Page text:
Call for a delay in repo rate hikes
The decision to leave the rate unchanged is good news for both homeowners and buyers
PROPERTY professionals agree that the decision of the Monetary Policy Committee of the South African Reserve Bank to retain the repo rate at 7 percent (base home loan rate at 10.5 percent) for the second successive meeting, is the right move for the economy and property market.
Seeff chairman, Samuel Seeff says that while the latest inflation data showed a slight upward trend – up from 6.1 percent in May to 6.25 percent – there is no compelling case for a further rate hike right now.
“An upward rate adjustment would add to the already negative economic sentiment and will most certainly serve as a dampener on the property market. Consumers are already burdened with rising prices and we are not seeing any overspending, so there is no real reason for a rate hike. Stability and a positive outlook are now needed for the economy and country,” says Seeff.
“Cash- strapped homeowners with mortgages, who are faced with inexorably rising consumer costs across the board, will be relieved at the MPC’s decision to keep the repo rate steady,” says Dr Andrew Golding, CE of the Pam Golding Prop- erty group.
“Against the backdrop of a sharp spike in global political and economic uncertainty, including fallout from Brexit, SA’s outlook is encouraging by comparison. Bloomberg recently reported an inflow of investment of a record R85.7 billion in the country’s stocks and government bonds in June – a trend which has continued in July.”
According to Adrian Goslett, regional director and chief executive of RE/MAX of Southern Africa, the stable repo is good news as an increase at this stage would negatively affect the residential housing markets with consumers already facing increasing financial strain with high debt levels and the escalating cost of living.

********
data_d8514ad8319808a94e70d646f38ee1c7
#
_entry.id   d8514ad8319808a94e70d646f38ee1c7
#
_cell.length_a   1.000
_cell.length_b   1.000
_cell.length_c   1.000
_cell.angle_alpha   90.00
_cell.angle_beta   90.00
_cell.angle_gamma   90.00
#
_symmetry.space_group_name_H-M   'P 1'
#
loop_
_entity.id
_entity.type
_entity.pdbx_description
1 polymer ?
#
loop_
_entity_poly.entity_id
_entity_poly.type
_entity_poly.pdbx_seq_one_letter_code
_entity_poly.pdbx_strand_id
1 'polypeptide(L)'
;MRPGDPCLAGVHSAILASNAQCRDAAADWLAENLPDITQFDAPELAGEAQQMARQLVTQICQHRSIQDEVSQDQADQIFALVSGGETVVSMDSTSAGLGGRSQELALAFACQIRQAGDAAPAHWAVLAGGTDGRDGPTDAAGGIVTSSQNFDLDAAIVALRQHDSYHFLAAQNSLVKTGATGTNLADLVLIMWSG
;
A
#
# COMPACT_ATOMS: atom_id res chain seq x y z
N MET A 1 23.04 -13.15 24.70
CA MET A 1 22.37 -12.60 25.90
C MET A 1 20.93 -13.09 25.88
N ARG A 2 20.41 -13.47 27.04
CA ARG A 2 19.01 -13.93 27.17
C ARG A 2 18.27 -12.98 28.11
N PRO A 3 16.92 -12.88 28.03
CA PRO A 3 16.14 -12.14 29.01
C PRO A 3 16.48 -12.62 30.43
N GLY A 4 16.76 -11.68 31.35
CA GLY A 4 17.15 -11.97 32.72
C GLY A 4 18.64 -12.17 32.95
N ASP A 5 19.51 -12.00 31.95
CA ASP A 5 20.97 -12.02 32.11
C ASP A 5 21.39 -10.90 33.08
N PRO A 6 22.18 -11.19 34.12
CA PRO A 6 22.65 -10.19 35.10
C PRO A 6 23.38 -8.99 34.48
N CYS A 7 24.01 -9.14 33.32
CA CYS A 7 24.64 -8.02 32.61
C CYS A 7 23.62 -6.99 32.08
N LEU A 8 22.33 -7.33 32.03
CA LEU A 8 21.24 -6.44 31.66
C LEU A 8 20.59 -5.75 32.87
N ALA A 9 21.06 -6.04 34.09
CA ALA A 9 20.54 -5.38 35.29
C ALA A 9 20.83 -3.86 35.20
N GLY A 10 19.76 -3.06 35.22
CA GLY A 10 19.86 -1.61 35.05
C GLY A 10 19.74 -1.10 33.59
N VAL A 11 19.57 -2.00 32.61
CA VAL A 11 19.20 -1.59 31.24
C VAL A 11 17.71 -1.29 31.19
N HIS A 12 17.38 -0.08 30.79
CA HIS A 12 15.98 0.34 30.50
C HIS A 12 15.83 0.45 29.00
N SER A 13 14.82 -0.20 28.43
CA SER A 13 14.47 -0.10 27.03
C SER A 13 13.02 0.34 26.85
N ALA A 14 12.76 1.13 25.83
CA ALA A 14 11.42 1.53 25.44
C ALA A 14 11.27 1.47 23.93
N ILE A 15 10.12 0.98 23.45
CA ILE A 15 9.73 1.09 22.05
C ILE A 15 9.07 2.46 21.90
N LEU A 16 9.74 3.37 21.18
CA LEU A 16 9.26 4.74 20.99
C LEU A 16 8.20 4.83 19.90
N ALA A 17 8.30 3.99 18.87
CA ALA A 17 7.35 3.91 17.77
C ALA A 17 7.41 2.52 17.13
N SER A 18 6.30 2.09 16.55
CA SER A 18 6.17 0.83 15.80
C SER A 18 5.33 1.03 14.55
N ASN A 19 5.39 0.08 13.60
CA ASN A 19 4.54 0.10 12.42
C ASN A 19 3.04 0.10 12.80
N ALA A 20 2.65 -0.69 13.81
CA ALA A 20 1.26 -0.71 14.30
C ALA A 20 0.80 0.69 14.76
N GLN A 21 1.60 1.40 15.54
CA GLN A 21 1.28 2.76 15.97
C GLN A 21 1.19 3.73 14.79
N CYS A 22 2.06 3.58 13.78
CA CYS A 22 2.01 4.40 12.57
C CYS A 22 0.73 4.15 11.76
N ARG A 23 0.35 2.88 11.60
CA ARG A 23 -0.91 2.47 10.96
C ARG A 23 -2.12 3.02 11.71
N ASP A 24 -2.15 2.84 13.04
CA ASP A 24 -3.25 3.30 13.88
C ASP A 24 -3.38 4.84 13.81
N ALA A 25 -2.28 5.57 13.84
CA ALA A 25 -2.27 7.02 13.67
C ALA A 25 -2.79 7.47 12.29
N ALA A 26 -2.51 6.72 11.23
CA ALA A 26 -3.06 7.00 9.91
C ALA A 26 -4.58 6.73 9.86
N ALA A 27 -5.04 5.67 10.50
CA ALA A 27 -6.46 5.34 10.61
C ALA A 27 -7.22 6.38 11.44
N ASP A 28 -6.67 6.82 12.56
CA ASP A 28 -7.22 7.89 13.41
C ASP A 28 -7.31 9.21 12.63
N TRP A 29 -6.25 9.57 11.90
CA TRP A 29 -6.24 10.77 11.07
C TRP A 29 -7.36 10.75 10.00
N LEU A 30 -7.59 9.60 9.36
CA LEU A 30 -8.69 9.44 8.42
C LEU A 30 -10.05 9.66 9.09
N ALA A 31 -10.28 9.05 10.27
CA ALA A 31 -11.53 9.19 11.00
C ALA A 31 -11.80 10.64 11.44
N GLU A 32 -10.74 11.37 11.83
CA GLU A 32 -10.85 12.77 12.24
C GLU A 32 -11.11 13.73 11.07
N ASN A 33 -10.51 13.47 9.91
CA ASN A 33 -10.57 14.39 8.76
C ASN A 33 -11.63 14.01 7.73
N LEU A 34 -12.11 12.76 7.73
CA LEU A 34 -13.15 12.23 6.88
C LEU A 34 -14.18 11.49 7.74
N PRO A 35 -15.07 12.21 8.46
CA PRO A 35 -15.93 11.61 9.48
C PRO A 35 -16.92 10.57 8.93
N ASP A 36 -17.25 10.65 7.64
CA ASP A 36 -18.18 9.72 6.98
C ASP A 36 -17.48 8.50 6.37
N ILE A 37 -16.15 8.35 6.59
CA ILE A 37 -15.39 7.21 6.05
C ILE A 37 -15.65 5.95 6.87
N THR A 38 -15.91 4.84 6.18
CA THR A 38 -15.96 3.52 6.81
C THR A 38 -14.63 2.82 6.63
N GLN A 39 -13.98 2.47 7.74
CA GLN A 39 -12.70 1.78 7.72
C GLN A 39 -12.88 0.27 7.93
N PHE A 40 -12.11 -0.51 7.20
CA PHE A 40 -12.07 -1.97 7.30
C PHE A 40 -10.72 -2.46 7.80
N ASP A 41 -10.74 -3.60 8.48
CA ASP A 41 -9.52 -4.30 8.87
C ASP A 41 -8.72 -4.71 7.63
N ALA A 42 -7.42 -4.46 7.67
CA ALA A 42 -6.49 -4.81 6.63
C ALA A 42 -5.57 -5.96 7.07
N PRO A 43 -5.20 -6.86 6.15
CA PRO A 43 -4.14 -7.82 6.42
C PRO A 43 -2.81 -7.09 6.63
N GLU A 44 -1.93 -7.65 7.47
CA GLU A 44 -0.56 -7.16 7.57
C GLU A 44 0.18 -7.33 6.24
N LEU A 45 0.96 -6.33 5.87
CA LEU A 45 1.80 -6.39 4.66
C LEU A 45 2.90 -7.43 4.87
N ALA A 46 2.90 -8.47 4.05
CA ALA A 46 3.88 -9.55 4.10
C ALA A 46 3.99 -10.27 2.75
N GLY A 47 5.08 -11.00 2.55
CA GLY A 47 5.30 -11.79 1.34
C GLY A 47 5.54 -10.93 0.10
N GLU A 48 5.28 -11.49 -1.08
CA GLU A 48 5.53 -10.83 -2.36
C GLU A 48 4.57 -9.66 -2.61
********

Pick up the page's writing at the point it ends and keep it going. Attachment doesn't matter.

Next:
“With slow economic growth and inflation already placing financial strain on consumers, an interest rate hike would add to the pressure and adversely affect consumer sentiment towards the property market. There are already many consumers who want to buy property, but don’t meet the necessary qualifying criteria. An interest rate hike would further widen the gap between repo rate for the next three months”, says Swain.
“Data shows that inflation has slowed from 7 percent in February to 6.1 percent in May and, while this is still out of the SARB’s 3 to 6 percent target range, it is moving in the right direction.
“Although we agree with most economists that the MPC will likely hike the rate once more this year as it continues to attempt to curb inflation, I believe that even a further increase of 25 basis points later this year will further place more strain on home owners battling to keep up with rising costs. It would be beneficial to the economy in general, and to consumers in particular for the SARB to delay any further hikes this year,” says Swain.
“The real estate industry breathes a sigh of relief every time the SARB decides to leave the repo rate unchanged,” says Mike Greeff, chief executive of Greeff Properties, Christie’s International Real Estate.